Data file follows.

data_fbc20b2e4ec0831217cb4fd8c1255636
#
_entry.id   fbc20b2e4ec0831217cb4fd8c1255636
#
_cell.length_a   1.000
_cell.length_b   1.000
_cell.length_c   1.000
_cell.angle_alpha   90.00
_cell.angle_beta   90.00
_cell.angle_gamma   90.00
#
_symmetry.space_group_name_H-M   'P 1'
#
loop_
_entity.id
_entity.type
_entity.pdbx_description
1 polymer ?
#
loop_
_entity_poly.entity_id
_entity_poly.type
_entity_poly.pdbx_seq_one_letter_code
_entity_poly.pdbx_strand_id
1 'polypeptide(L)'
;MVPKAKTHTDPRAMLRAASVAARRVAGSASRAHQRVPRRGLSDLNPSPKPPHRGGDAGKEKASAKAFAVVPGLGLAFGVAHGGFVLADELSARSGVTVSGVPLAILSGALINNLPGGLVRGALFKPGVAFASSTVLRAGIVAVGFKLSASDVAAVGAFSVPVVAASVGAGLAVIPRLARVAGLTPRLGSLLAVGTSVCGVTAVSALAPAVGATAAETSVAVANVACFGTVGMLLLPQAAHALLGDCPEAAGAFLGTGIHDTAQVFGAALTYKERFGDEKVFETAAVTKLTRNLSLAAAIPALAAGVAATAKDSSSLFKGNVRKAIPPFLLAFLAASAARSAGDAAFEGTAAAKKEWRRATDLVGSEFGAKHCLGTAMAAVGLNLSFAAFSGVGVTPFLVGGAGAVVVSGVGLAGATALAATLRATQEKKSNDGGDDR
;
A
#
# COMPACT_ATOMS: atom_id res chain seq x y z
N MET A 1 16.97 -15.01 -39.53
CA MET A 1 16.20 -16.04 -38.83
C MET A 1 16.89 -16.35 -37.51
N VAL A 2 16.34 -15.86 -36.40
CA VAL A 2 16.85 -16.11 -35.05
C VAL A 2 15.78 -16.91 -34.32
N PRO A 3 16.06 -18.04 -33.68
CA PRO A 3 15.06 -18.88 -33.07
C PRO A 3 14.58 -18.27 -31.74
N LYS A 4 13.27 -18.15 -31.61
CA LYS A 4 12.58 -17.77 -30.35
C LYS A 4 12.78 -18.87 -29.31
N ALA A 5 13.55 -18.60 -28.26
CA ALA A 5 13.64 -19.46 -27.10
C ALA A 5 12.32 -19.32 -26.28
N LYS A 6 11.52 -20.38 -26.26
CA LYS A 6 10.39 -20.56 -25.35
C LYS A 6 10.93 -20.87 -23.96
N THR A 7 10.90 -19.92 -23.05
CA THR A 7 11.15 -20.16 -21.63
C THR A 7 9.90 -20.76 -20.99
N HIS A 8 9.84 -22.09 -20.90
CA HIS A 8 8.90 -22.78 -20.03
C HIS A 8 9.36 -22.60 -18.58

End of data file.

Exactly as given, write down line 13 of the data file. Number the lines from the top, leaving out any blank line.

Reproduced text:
#